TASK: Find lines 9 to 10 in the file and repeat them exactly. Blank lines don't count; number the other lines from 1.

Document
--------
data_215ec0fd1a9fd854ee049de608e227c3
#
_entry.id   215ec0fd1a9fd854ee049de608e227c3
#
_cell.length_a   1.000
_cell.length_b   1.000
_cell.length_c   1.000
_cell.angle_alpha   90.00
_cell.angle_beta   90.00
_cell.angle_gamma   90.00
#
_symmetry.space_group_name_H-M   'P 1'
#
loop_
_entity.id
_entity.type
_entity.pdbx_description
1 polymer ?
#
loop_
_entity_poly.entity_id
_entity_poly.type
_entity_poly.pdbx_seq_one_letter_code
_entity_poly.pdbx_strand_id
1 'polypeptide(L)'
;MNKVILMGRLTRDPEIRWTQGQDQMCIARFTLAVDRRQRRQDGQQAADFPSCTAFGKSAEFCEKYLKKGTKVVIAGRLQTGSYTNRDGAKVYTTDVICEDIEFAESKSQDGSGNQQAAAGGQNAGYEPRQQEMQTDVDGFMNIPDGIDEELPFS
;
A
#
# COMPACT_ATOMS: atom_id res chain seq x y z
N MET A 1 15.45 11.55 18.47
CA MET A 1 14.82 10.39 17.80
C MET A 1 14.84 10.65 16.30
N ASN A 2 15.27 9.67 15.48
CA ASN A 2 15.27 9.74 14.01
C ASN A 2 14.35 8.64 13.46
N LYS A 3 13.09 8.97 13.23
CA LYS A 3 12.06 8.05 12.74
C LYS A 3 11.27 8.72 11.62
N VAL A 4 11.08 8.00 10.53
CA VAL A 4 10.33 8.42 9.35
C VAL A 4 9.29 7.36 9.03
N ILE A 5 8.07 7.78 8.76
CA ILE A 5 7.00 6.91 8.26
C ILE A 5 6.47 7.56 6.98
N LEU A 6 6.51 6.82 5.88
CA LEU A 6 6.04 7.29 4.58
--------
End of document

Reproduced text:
_cell.angle_beta   90.00
_cell.angle_gamma   90.00